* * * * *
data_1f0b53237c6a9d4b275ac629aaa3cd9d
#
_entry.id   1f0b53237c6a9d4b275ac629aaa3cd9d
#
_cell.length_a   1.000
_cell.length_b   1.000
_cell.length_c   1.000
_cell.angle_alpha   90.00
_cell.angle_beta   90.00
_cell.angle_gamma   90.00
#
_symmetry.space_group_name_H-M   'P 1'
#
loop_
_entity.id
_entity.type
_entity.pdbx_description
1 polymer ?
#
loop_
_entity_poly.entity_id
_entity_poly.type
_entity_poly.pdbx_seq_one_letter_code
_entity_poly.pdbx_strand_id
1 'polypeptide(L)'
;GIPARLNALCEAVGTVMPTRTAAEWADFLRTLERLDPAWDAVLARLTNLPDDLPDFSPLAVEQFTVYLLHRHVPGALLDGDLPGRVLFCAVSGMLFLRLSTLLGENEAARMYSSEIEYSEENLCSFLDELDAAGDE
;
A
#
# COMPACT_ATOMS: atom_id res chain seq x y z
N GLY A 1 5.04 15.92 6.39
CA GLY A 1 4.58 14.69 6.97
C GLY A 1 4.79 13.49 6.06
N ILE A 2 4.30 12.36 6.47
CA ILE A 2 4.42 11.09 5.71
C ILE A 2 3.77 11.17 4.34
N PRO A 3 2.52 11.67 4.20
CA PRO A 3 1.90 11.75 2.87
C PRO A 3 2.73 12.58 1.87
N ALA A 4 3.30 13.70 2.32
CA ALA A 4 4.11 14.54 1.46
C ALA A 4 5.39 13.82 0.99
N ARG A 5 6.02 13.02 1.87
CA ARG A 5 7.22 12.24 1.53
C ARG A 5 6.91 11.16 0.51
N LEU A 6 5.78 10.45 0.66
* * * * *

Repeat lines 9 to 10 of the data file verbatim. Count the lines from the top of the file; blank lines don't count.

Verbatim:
_cell.angle_beta   90.00
_cell.angle_gamma   90.00